Readfy to Launch Ad-Subsidized eBook Service Next Year

I’ve logo-readfy[1]never thought ads in ebooks would make a viable business model, but sometime next year that idea is going to be put to the test. A new startup in Germany is building an ad-supported platform, and they plan to launch in the middle of 2014.

Readfy, which is affiliated with the Dusseldorf-based 1stMover startup incubator, was founded in July 2013 by Felix Bauchspiess. The startup had been in stealth mode until earlier this week when Bauchspiess was interviewed by a German tech blog.

According to, Readfy is going to launch in a more open beta test next year with 25,000 titles. Bauchspiess wants Readfy to offer a Spotify for ebooks that is free for the end user, and not supported by directly charging users for access (a la Netflix). The goal is to let users read as much as they want and pay publishers from the ad revenues.

Readfy is currently testing their platform with a small, closed beta. They’re working on both the ad network component as well as social reading apps for Android, iPhone, and iPad. They launch in Germany next year, and they are exploring options for an international expansion at a later date.

Will they succeed? We’ll have to wait and see because at this point there is little data to argue either way.What little info I have comes from app creators, most of whom say that ad revenues are not a sustainable business model. And Amazon, which has been selling their hardware with an ad-supported option since mid-2011, has never shared their figures.

And when it comes to ebooks, this model is not new; Bookboon has been publishing free ebooks since 2011. Of course, that firm doesn’t have to pay anyone other than their authors, so they have a slight advantage over Readfy. Also, Bookboon has never revealed their revenue figures (or how much they are paying authors), so they are not exactly a strong argument in favor of an ad-supported business model.

If nothing else Readfy is going to be facing 3 problems that Bookboon, with their  internally generated ebooks, manages to avoid. Readfy has to bring in the right amount of users, advertisers, and content, and each one of those could doom this effort if they’re not meticulous.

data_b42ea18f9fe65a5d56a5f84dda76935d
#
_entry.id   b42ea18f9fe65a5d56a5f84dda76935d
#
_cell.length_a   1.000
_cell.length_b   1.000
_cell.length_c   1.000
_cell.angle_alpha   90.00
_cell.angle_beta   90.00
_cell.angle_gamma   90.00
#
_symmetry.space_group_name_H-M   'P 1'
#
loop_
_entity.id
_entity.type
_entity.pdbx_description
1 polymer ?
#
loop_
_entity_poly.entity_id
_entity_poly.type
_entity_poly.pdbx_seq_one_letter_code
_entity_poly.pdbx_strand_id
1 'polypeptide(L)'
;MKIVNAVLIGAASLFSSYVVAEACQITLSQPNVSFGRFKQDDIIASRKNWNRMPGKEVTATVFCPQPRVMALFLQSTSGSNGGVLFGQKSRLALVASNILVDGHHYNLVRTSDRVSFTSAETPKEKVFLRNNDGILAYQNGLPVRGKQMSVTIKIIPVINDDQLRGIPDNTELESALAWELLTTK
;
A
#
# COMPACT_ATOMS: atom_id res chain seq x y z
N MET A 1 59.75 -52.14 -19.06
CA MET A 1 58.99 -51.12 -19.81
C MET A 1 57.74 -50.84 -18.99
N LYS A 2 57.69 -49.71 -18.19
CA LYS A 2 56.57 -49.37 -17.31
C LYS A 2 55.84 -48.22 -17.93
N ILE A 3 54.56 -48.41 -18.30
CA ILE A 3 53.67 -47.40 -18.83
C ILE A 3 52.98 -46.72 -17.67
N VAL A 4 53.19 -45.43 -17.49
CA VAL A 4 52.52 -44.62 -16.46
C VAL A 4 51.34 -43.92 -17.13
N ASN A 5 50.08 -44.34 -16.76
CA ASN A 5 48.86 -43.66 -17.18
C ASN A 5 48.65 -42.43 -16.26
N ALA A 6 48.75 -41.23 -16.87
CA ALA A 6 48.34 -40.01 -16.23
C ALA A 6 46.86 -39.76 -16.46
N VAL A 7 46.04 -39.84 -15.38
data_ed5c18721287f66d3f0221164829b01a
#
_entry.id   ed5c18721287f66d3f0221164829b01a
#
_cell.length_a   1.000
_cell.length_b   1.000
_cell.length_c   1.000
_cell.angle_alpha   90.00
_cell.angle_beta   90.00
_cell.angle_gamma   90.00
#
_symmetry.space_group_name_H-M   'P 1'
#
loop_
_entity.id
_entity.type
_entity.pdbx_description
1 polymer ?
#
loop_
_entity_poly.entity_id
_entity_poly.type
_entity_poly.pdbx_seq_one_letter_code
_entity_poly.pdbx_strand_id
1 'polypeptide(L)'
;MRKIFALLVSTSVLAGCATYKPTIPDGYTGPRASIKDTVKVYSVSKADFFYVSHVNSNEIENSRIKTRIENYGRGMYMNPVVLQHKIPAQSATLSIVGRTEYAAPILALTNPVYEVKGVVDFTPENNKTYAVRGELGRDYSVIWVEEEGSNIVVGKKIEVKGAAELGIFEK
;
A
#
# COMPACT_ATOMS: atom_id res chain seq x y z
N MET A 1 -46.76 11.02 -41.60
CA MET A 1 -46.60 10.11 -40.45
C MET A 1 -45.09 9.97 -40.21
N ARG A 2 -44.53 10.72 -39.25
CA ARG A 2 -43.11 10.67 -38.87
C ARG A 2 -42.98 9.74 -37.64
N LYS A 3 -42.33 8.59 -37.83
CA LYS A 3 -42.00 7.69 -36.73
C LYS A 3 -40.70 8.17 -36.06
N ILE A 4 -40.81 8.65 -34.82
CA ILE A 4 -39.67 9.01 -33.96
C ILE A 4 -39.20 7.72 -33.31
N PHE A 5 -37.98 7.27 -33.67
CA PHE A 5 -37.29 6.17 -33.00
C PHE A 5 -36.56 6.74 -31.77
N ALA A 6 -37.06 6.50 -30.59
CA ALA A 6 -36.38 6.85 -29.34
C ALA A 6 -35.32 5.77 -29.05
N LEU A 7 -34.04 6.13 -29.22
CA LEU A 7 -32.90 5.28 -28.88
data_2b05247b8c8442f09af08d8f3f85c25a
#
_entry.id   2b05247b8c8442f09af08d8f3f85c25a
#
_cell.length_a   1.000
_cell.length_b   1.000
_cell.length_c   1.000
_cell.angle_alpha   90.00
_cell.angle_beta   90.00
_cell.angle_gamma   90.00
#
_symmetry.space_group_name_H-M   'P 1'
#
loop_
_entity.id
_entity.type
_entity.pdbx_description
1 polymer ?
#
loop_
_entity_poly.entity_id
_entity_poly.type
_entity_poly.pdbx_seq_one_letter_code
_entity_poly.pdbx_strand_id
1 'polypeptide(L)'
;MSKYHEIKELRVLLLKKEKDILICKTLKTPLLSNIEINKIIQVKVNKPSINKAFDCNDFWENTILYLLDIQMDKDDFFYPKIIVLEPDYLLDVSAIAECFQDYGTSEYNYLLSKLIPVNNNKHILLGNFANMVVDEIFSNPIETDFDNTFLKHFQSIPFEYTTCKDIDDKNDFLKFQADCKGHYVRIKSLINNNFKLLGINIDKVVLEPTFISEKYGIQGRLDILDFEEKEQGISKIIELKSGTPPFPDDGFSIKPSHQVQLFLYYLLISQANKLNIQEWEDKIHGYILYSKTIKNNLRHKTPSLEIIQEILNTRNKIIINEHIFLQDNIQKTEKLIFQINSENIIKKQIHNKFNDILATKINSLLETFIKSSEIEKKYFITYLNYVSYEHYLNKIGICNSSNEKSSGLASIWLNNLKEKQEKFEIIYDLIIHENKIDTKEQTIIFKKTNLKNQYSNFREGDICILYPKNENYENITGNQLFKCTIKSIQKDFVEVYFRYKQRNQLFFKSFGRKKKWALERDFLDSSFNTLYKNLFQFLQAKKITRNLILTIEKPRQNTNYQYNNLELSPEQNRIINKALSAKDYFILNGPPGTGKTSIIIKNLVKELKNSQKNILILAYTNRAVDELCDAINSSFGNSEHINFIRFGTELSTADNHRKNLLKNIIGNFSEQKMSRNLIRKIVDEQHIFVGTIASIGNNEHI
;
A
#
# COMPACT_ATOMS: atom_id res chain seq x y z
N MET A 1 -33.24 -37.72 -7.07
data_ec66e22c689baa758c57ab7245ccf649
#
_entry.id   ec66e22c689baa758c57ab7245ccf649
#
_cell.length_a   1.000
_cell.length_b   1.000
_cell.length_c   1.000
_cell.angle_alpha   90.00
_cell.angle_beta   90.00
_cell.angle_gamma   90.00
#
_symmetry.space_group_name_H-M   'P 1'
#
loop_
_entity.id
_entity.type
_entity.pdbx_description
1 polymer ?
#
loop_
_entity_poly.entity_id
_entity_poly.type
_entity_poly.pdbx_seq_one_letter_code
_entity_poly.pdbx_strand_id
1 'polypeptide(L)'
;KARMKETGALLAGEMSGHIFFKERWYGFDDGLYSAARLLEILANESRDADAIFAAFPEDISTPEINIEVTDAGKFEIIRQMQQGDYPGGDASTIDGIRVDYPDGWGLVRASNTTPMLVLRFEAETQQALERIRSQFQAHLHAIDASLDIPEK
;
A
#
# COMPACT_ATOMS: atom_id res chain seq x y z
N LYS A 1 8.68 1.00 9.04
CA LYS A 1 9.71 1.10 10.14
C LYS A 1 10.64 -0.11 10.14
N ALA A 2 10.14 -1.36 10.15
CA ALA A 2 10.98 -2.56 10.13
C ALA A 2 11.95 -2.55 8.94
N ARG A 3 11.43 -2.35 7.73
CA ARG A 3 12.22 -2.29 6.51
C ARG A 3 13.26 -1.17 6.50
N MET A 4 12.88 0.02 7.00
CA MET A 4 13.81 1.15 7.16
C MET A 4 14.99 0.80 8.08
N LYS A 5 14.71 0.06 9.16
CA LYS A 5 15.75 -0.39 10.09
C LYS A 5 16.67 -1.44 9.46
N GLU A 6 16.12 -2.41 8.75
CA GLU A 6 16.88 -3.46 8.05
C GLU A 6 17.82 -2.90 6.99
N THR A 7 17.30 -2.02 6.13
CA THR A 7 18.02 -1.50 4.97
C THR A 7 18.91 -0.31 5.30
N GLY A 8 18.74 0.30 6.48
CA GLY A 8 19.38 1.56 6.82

Edit: And as a reader reminded me in the comments, Readfy is also going to have to compete with existing free ebooks, including both public domain as well as new titles sold at no cost.  There’s more free reading material than anyone can read in a lifetime, and that raises questions as to whether there is really a need for ad-subsidized ebooks.


Nate Hoffelder

View posts by Nate Hoffelder
Nate Hoffelder is the founder and editor of The Digital Reader. He has been blogging about indie authors since 2010 while learning new tech skills weekly. He fixes author sites, and shares what he learns on The Digital Reader's blog. In his spare time, he fosters dogs for A Forever Home, a local rescue group.


  1. Ray28 November, 2013

    Where are the ads? Do they appear between the pages of the book? Or sth will pop up when I am reading? If it is anything that disturbs my reading, then I don’t think it is for me.

    1. Nate Hoffelder28 November, 2013

      The article didn’t say.

    2. Gof28 November, 2013

      Based on my experience downloading many Bookboon eBooks in PDF, the ads will be inserted between the pages.

      1. Ray29 November, 2013

        It is more acceptable if it is in the first few pages and the last few pages, so that they won’t disturb reading. Anyway, maybe this will become a trend later (just like TV program that we watch on TV, with commercials every 15 minutes). Maybe in the future, many eb00ks will have ads inside and we can choose to download them without any charge, but we have to read the ads.

  2. Destination Infinity29 November, 2013

    “most of whom say that ad revenues are not a sustainable business model”

    – Ads are an incremental revenue model. They cannot be the primary revenue generator.

  3. Greg M.29 November, 2013

    This kind of scheme pops up every year if or so. My response is always the same: I’m not going for ad supported ebooks – not for free ebooks, not for discounted ebooks – I will not accept ads in ebooks. I do not accept Amazon’s Kindles Special Offers either.

    OK, I’m just one person and maybe there are enough readers out there who will accept ads for lower prices, but I have to doubt if the numbers will add up.

    Also, I’m at a stage in my career and life where the cost of the ebook is not a major worry. Sure I’d rather pay less when I can, but the overall trade off isn’t worth it to put up with ads. The people who would go for the ad supported books are more likely to have cost concerns and less disposable income to spend on the stuff they see in the ads. The admen will not pay out unless they see a growth in sales from ads.

    So does anybody think the numbers can play out? Are readers with cost concerns a viable market to pitch to?

    1. Nate Hoffelder29 November, 2013

      Considering how many free ebooks I can put my hands on without trying to hard, I think cost-conscious readers got it covered.

  4. […] ago by Felix Bauchspiess, Ryan David Mullins, and Frank Großklaus. It first came to my attention last November, but has been operating in stealth mode both before and […]


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